My chest pain throbbed and spread. Everything became blurry. My breathing became rushed and anxious.

I must have stopped responding because she asked, “Are you feeling ok?”

“No,” I told her the truth, ”maybe I should sit down?”

I couldn’t believe it was happening again. I sat on a small boulder on the side of the trail, and tried to control my breathing but I wasn’t able to slow the rate. Just like this morning, I decided to get even lower. I slid down the side of the boulder and lay on the ground. Brooke stood by, totally calm and supportive. I later learned that she used to be a doula, and calmly supporting people was totally her thing.

My condition seemed to be progressing just as it did earlier that day. And my anxiety and panic about the impending events definitely exacerbated the issues.

Even though I was gasping for breath and couldn't really see, I decided that I would try to walk off the trail and find somewhere to relieve myself.

As I stumbled into the brush, people were strolling lazily up and down the trail. They were old, young, able bodied, and even some in wheelchairs. All of them were going about their hike normally while I was trying to relieve myself behind a pinchy bush in a mostly open hillside with no toilet paper..

Who knows how I managed to do this, but I returned to Brooke intact, and upright. I explained my whole situation, while she helped me slowly down to the trailhead, and to the bathroom. At one point, she offered to carry me, but my dignity was already shattered and I declined.

It seemed to take an hour to walk a 10th of a mile. Brooke and I parted ways in the parking lot, but she seemed a little reluctant to leave me. I reassured her that I was going to be ok, even though I wasn’t really sure of that myself.

I rested for a bit before driving the one hour back to Fort Collins.

I didn’t eat anything for the rest of the day.

Figuring out what happened

The next morning, I ate a small bowl of cream of wheat. I dropped the kids off at school and headed straight to urgent care where I learned that I had two episodes of what’s known as acute gastritis. Apparently, my stomach lining had become so irritated and inflamed that it pressed against my vagus nerve, resulting in almost loss-of-consciousness and an irritable bowel.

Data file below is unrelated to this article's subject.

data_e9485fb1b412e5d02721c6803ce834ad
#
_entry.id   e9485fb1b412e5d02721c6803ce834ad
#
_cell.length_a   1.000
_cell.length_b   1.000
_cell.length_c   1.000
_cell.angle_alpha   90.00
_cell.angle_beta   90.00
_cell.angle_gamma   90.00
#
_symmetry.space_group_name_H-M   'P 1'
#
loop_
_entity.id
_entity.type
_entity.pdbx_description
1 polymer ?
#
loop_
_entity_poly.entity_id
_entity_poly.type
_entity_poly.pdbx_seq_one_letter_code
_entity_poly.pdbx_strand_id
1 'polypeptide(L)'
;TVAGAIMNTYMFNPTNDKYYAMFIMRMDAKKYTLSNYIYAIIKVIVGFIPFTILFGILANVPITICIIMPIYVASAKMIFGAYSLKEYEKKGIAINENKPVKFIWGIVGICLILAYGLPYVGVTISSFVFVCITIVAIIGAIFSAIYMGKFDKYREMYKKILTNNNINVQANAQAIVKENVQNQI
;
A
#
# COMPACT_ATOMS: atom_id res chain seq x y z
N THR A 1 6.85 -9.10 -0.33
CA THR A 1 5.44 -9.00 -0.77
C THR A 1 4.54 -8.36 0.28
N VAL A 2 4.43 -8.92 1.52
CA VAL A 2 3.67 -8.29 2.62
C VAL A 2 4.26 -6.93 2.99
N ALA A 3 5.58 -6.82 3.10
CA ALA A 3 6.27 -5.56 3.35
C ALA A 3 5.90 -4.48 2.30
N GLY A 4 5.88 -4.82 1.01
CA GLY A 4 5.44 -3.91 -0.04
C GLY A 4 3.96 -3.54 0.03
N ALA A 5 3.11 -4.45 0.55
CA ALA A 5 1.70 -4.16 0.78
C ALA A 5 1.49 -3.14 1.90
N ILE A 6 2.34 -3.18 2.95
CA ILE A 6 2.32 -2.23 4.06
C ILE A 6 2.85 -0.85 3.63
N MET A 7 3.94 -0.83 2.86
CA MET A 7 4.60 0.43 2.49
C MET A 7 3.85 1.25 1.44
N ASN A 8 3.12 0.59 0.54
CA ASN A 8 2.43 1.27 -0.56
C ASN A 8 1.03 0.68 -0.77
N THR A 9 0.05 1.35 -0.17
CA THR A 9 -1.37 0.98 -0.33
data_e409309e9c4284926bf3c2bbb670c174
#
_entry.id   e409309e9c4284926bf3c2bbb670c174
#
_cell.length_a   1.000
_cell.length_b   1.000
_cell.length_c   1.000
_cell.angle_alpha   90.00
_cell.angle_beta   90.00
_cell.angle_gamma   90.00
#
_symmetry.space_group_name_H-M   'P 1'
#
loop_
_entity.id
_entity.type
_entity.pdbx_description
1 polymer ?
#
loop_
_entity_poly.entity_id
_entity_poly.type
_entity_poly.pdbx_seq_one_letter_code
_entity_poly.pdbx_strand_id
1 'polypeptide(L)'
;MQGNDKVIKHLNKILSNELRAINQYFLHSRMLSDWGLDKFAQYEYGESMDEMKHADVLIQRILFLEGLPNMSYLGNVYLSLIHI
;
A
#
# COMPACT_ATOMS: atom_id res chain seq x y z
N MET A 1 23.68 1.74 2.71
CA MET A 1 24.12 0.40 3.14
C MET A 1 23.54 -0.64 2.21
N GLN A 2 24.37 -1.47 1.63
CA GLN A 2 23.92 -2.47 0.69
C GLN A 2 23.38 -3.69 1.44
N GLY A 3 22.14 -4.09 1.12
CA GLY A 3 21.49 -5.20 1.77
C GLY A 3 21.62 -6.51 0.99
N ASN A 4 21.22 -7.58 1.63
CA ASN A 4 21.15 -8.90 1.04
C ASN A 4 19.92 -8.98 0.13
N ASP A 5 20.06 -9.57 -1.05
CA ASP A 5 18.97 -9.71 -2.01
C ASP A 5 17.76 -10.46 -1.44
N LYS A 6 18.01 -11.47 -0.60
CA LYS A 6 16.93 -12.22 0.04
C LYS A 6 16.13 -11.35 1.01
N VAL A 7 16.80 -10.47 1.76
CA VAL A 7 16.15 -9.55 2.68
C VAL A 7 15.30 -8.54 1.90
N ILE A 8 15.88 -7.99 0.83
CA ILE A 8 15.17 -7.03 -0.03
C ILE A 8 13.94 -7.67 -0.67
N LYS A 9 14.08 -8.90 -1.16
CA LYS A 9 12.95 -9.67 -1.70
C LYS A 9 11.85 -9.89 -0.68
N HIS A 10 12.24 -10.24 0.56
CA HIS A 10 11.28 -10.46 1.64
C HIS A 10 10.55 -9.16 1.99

My doctor prescribed me a month course of antacids, and told me to go straight to the ER if it were to happen again. In order to give my stomach a break, I have since made a few changes to my diet: I quit drinking coffee, I try to eat very slowly, and I added more easily digestible foods to my diet.

I am so grateful for Brooke and her kind, unwavering support while I was in pain. We really didn’t know each other very well, and if she was in any way uncomfortable by the situation, she masked it so well. It’s hard for adults to make new friends, but my gastritis didn’t affect our friendship at all. If anything, it brought us closer together!

In summary, let my experience be a warning to you. Don’t be like me and ignore your symptoms. Seek help right away! Additionally, there is apparently a clear correlation between AS and stomach issues, especially for those who have been on NSAIDs for a while. Those of us taking these medications should make sure to be kind to our stomachs and add tummy-healing ingredients to our diets if possible.